To Kill A Mockingbird Empathy Essay

1460 Words 6 Pages
Young and navie children rarely have a sense of empathy towards others when they are still developing their communications. It is an emotion that comes from the heart, and must be genuine in order to be effective. Empathy is often learned through the event of coming of age which is evident in a significant passage in To Kill a Mockingbird by Harper Lee. In this passage Scout can finally see the world from the perspective of Boo Radley, a childhood myth. She walks Boo back to his front porch which she spent many previous summers looking into past the metal gate. Scout can see the unexpected characteristics of Boo Radley through a different point of view, and realizes how the stereotypes of the town affects the roles of different people. Scout’s …show more content…
The novel, To Kill a Mockingbird, is set in the 1930s in the southern state of Alabama where racism was a part of their culture. Tom Robinson who was falsely accused for raping a white woman, Mayella, was declared guilty, purely based on the fact that Tom was a black man and Mayella was a white woman (282). The racism was part of the context of the novel for the time period of which it took place.The people who had prejustice ideas made up the majority of the town. Scout had to overcome the established ideals of the town in order to mature. To add on to the oddities of Maycomb, the destiny for most of the people in the town were based on what part of society their parents and ancestors were part of. Jem describes the groups of people in Maycomb country, “‘The thing about it is, our kind of folks don’t like the Cunninghams, the Cunninghams don’t like the Ewells, and the Ewells hate and despise the colored folks’” (302-303). The fate of the town was already decided, and people already had assigned roles. The old small town environment allowed the predetermined course of people to be plausible. The setting is what enabled it for everyone in the town to know the social status of each other, and the story behind every child and adult. People already knew what their role of the town was supposed to be in the town’s drama and events. Scout was still …show more content…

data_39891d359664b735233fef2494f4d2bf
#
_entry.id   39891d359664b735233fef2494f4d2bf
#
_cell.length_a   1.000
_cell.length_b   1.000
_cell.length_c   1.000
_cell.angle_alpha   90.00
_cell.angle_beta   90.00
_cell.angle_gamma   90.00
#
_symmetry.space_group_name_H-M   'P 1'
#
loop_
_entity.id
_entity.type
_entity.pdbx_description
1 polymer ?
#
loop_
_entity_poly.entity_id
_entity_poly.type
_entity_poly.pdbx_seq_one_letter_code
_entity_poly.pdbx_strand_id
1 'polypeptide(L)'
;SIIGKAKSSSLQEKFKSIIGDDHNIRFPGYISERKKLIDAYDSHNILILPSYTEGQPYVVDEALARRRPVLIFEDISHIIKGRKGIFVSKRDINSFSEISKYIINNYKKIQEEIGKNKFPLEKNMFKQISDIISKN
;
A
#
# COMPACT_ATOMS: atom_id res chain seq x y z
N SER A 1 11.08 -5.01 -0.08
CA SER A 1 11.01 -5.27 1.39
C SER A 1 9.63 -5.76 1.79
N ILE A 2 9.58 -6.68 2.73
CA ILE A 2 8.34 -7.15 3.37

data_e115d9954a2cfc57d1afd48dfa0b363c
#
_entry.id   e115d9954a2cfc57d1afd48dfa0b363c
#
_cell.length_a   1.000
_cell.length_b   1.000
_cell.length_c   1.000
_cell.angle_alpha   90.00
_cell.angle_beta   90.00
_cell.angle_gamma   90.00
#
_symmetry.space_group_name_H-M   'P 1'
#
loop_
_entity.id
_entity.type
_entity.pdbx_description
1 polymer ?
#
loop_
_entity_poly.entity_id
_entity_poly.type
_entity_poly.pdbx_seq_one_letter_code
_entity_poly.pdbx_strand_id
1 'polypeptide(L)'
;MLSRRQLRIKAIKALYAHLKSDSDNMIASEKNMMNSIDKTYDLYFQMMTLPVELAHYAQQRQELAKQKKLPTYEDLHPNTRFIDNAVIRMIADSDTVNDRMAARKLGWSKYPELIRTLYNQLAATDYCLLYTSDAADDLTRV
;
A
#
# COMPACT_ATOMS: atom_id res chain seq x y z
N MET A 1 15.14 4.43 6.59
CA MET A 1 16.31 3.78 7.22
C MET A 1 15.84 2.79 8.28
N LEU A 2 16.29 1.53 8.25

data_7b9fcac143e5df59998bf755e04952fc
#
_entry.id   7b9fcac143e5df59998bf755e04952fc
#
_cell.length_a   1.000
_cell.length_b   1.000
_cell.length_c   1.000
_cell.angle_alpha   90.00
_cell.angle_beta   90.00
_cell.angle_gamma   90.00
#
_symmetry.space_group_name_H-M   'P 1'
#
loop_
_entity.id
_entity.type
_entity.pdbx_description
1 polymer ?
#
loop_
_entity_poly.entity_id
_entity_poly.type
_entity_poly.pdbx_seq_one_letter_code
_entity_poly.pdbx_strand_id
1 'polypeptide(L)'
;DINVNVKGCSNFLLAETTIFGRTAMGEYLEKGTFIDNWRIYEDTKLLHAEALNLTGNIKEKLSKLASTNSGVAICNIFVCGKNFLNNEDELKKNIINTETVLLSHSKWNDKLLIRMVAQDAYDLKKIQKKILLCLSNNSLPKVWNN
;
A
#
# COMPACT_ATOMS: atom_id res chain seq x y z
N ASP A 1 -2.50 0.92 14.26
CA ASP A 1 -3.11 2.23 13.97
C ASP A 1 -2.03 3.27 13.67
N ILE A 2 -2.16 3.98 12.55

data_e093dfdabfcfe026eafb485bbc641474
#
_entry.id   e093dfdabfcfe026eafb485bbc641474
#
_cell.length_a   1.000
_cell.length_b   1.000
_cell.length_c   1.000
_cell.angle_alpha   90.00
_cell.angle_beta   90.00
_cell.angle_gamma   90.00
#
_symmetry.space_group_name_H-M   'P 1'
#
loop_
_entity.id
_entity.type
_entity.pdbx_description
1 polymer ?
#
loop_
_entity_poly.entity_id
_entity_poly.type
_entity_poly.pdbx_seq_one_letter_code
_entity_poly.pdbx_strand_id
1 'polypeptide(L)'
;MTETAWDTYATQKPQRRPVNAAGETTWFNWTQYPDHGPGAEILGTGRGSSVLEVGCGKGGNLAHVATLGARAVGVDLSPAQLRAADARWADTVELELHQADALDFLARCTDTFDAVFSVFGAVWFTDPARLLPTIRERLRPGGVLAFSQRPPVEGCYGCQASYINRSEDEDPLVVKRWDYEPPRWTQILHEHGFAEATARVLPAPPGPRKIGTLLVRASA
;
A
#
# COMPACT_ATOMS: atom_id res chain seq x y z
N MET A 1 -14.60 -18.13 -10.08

In To Kill a Mockingbird Harper Lee was able to capture Scout’s change of mindset where she identified the perspective of Boo Radley, a misunderstood character. By putting herself in the shoes of Boo, she realised how this innocent man helped her family her entire life. This goes to show how early judgement of a person can be false when one does not recognize the perspective of the other

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